Suppose I have a system with a property that is highly dependent on the density of k-points, namely the dielectric function. Using a small supercell, say with 4 atoms, I've reached the maximum allowed sampling of Quantum ESPRESSO (34x34x34), and I am not confident that I've achieved the convergence. To go further I should change the source code and recompile the program, however, this is not the case by the moment. If a make a supercell with twice the volume of the former, using the same k-sampling (the maximum one, for instance) ensures a denser mesh. Is this procedure a good workaround to increase the sampling, since I still have a manageable structure and the runtime is acceptable?

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    $\begingroup$ Using supercell will give you electronic band folding. I don't know what is worse. $\endgroup$
    – Camps
    Aug 19, 2020 at 12:31
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    $\begingroup$ +1 @Camps is correct about band folding, so an important aspect of your question is what the property of interest is. Can you please clarify this? $\endgroup$
    – ProfM
    Aug 19, 2020 at 13:54
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    $\begingroup$ @ProfM, the quantity is the dielectric function. I've edited the question. $\endgroup$ Aug 19, 2020 at 14:45
  • $\begingroup$ @Camps, I'm aware of the band folding, but I'm not sure about its influence on the desired property, I don't think it gonna be worse. Should I? $\endgroup$ Aug 19, 2020 at 14:48

1 Answer 1


Short answer: Yes, doubling the volume of the simulation cell you will be able to effectively sample a finer $\mathbf{k}$-point grid to calculate the dielectric function. However, the calculation will be more expensive than simply increasing the number of $\mathbf{k}$-points directly in the primitive cell calculation.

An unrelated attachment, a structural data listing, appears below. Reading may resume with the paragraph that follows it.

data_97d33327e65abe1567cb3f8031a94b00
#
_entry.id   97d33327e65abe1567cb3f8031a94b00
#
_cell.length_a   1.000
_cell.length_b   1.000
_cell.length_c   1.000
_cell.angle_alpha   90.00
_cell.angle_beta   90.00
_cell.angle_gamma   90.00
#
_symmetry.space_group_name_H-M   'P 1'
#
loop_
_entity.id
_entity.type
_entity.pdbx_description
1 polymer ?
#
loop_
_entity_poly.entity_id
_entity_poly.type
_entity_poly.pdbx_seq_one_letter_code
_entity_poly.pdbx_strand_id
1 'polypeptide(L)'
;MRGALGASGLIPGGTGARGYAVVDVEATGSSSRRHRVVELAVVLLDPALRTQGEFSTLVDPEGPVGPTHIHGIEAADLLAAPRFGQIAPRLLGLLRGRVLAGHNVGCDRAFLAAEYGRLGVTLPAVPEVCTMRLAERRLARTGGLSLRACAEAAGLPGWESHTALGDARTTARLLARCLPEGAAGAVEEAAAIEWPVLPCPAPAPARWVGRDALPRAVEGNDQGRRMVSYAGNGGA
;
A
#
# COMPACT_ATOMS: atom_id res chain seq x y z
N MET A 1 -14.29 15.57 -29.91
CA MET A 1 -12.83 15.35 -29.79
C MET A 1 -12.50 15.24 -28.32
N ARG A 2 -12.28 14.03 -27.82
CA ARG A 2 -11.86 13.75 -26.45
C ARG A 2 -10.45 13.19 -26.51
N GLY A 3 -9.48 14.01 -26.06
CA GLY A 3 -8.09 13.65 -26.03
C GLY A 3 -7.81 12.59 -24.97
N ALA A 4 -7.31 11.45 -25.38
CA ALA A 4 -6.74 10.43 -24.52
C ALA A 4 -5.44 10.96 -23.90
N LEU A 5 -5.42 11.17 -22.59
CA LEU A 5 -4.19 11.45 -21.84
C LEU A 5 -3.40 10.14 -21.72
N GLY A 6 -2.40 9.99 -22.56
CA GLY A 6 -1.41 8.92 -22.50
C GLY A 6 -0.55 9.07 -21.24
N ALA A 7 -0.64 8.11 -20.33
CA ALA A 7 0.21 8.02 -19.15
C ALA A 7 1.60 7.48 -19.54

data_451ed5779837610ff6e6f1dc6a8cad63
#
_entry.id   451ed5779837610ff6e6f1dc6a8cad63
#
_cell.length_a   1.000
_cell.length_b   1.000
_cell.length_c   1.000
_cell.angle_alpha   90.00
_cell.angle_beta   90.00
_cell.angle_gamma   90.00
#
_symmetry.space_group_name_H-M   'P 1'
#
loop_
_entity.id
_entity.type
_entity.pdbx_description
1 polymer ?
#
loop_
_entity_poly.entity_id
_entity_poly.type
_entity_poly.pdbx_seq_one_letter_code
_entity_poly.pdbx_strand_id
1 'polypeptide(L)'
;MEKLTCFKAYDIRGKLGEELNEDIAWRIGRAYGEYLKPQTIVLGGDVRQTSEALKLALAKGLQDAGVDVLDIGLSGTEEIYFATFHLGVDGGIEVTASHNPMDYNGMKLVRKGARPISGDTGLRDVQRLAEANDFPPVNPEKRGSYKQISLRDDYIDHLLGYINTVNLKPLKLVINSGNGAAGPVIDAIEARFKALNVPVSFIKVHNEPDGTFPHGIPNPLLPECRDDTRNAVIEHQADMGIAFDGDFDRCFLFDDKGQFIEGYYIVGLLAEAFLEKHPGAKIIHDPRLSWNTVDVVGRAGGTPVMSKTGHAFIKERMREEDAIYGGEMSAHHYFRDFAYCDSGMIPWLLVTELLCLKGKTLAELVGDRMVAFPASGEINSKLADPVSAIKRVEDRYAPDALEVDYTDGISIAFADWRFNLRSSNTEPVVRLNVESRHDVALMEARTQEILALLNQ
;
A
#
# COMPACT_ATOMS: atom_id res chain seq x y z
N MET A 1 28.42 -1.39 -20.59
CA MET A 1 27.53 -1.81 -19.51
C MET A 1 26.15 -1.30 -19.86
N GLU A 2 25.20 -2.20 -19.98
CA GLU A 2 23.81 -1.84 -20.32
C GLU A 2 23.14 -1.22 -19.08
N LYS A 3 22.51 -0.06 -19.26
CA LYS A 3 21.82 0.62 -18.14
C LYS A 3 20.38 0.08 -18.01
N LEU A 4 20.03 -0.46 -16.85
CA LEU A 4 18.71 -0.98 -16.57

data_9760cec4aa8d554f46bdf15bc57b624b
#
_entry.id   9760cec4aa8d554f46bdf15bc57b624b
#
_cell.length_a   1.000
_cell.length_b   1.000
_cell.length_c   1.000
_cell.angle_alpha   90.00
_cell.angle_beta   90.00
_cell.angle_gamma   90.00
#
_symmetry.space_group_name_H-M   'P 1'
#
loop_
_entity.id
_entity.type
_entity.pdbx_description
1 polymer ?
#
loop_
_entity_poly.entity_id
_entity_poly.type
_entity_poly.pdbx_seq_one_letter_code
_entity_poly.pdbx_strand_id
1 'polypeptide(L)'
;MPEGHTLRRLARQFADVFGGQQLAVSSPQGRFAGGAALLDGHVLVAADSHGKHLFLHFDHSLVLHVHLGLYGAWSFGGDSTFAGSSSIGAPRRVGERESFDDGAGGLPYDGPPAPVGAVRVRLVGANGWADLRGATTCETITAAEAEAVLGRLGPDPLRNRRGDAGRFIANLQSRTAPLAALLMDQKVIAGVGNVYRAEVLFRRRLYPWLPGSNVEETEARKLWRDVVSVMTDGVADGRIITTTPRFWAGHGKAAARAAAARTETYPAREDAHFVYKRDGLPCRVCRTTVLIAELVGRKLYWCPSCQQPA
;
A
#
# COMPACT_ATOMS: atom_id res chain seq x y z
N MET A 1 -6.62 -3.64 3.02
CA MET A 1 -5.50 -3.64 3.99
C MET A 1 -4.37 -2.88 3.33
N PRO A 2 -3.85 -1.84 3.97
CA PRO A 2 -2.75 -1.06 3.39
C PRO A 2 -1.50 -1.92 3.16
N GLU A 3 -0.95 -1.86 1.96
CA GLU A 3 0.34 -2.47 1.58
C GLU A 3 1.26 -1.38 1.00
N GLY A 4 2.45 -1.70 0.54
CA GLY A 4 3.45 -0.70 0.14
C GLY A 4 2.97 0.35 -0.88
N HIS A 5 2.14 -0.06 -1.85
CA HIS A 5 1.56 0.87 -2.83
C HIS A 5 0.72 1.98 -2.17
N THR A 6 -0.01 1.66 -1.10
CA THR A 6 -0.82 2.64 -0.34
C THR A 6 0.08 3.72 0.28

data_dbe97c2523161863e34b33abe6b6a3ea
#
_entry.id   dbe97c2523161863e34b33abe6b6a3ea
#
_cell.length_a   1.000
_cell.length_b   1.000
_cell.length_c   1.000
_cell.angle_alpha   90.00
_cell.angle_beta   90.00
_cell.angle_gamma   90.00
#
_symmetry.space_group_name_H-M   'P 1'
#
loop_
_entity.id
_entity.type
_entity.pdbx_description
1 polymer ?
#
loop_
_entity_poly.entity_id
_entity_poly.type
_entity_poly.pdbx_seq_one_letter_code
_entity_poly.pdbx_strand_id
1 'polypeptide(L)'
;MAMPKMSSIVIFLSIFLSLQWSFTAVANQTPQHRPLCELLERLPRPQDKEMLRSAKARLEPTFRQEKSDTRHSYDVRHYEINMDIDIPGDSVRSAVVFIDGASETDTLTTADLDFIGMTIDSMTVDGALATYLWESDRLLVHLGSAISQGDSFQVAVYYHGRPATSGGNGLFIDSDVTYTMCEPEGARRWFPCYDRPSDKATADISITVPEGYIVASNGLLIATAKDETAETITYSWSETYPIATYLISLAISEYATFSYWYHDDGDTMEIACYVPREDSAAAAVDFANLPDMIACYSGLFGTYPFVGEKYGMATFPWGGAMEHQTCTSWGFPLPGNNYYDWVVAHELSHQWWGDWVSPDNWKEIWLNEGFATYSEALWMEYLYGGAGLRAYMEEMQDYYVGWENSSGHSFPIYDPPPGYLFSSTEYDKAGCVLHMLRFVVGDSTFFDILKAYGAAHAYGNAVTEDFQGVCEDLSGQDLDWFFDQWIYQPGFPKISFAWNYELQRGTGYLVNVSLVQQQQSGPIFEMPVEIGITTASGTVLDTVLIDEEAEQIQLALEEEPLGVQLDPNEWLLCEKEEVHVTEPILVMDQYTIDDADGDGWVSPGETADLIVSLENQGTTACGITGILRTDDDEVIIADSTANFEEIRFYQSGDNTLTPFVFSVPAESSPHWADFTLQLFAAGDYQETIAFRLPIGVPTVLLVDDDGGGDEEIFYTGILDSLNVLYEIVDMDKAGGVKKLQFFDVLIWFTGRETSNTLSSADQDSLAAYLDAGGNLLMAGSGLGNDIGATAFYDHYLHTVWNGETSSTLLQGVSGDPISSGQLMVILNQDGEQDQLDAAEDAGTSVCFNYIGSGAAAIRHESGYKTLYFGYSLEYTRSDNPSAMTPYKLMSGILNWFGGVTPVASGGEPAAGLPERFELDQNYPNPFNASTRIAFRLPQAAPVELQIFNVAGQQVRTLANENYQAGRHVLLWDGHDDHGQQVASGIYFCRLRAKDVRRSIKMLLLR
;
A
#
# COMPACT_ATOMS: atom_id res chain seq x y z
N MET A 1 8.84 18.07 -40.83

Longer answer: In reciprocal space, the volume of the Brillouin zone is divided by two when you double the real space supercell volume. This means that, if you keep the same density of $\mathbf{k}$-points you had for your original cell, then the number of $\mathbf{k}$-points in the new BZ will only be half of the number you had in the original BZ. However, the states in the original BZ corresponding to $\mathbf{k}$-points that are now left outside the BZ of the supercell will be folded into the new BZ, such that the total number of states per $\mathbf{k}$-point will be twice as many as you originally had, so that overall you have the exact same level of sampling. What you are proposing to do is to increase the density of $\mathbf{k}$-points by sampling the same number of points in the new smaller BZ compared to the original larger BZ. In this way, you are effectively increasing your $\mathbf{k}$-point sampling.

This strategy should work OK for quantities that depend on a BZ integration, such as the calculation of the total energy or of the dielectric function. However, for quantities for which you are interested in the location of states in the original BZ (for example to locate the band gap extrema of an insulator), then band folding will complicate the analysis significantly.

A final point: although this strategy will work, I would highly recommend that you do modify Quantum Espresso to increase the hard-coded limit on the number of $\mathbf{k}$-points so that you can do the calculation with a primitive cell. With this strategy the computational cost should be smaller.


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